Italy Rules That Stealing Food Is Not a Crime If You Are Poor and Hungry

The highest Italian court has ruled that stealing small amounts of food if you are hungry and in need is not illegal
Alleviating hunger is no longer a crime in Italy.

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Alleviating hunger is no longer a crime in Italy.

In Italy, one homeless man, Roman Ostriakov breathed a sigh of relief when he was cleared of all charges by Italy’s highest court for stealing cheese and sausages worth €3; ($4.50 USD) from a supermarket in 2011.

This marks the historic day when the Italian court of cassation decided that stealing small amounts of food when you are hungry and in need is not a crime.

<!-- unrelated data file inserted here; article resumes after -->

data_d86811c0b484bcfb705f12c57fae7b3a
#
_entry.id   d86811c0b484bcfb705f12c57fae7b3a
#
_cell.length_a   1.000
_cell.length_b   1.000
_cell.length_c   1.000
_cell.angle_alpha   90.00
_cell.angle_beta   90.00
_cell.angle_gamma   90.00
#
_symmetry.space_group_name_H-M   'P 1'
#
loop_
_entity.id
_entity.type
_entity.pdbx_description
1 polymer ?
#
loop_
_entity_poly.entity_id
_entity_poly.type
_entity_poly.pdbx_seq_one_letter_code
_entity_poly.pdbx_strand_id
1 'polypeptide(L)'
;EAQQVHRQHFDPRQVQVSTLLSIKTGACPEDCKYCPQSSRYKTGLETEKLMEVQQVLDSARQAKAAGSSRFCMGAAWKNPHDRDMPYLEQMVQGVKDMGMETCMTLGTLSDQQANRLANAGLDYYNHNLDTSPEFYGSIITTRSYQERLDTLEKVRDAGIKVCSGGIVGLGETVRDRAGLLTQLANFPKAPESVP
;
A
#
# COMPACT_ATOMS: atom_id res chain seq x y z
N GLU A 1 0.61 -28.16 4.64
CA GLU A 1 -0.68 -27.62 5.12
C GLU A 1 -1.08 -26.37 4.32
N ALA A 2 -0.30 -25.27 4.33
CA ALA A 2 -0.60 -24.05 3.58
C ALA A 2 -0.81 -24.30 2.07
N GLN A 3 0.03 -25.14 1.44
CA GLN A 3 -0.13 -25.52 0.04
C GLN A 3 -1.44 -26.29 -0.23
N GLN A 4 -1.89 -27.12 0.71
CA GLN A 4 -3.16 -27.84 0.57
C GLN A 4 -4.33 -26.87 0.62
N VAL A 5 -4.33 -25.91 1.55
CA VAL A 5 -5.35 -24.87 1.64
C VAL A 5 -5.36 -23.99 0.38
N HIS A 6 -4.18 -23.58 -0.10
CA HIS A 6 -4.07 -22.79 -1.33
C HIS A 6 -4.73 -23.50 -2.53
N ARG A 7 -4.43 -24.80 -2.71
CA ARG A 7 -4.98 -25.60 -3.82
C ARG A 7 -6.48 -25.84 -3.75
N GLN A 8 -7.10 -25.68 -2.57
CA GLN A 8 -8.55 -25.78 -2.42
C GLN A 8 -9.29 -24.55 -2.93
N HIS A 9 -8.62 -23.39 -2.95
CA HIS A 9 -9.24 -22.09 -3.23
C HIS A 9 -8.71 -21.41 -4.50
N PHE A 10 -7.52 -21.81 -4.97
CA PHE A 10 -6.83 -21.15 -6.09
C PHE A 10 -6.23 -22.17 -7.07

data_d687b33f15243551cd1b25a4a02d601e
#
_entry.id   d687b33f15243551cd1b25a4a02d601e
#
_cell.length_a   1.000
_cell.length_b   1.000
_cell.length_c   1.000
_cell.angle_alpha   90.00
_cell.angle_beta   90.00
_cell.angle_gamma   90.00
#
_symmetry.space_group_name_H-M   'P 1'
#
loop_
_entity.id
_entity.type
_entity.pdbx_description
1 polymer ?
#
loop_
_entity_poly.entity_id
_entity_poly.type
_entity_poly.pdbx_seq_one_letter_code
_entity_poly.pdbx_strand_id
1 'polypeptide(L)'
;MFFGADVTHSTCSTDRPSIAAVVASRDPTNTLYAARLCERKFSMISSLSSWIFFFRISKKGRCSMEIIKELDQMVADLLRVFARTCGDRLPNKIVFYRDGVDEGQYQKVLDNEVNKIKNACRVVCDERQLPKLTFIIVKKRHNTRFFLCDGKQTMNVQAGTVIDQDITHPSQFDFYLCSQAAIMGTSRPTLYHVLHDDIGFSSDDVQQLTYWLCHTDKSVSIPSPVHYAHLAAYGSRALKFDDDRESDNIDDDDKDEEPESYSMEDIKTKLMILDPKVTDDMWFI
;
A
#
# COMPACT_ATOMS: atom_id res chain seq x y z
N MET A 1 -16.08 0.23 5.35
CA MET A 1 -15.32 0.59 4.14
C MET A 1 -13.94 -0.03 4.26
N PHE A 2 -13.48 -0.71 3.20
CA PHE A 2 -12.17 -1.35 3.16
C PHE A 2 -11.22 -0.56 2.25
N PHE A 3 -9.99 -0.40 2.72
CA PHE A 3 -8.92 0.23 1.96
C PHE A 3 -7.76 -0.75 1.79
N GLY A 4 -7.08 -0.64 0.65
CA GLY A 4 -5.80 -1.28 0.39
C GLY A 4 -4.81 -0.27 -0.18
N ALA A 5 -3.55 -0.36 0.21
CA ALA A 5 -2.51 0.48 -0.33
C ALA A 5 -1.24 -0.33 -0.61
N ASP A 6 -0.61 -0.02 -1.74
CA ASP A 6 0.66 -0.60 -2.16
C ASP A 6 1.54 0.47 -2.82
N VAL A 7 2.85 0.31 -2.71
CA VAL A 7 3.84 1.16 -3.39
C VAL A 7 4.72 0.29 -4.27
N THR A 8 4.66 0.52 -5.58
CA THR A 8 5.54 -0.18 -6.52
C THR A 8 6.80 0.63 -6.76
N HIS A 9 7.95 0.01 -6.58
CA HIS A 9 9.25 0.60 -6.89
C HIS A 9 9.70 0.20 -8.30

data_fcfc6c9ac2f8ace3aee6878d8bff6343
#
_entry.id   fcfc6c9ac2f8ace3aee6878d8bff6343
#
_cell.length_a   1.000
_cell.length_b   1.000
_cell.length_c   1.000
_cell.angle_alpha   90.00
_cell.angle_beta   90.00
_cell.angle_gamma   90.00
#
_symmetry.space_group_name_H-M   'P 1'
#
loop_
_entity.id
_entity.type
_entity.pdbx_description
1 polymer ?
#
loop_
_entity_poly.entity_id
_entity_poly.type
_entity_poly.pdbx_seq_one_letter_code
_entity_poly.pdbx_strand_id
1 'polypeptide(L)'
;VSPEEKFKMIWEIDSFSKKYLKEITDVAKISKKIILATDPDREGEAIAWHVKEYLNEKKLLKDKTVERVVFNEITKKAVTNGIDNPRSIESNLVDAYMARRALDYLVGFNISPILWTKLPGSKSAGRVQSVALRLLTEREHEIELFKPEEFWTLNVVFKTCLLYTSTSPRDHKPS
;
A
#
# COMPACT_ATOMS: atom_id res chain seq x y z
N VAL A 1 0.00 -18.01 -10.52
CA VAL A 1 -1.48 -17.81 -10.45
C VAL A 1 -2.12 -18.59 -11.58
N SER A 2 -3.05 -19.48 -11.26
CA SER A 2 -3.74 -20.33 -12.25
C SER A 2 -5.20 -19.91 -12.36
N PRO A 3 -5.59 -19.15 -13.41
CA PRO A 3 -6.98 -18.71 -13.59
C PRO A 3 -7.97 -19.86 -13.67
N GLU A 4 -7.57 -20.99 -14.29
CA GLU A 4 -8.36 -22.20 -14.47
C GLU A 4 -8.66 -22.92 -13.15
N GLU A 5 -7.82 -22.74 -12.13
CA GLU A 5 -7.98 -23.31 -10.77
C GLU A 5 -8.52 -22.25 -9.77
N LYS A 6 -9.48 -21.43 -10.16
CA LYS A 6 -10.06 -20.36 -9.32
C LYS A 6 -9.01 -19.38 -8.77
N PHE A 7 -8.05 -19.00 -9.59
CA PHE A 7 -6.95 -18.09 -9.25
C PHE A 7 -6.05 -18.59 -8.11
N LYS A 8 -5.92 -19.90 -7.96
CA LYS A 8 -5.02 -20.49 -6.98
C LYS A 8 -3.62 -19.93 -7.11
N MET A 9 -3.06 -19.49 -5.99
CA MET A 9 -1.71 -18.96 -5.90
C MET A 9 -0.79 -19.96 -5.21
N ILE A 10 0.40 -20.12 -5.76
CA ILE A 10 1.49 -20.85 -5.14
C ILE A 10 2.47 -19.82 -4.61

Ostriakov was reported by a fellow customer in 2011 who saw him attempt to steal the food, and was originally sentenced in 2015 to six months in jail and a $100 fine. His sentence was overturned, as the judges believed that "the right to survival prevails over property,” and noted that according to recent poverty statistics, 615 people become homeless or poor every day in Italy.

The condition of the defendant and the circumstances in which the seizure of merchandise took place prove that he took possession of that small amount of food in the face of an immediate and essential need for nourishment, acting therefore in a state of necessity," wrote the court in a statement, according to the BBC.

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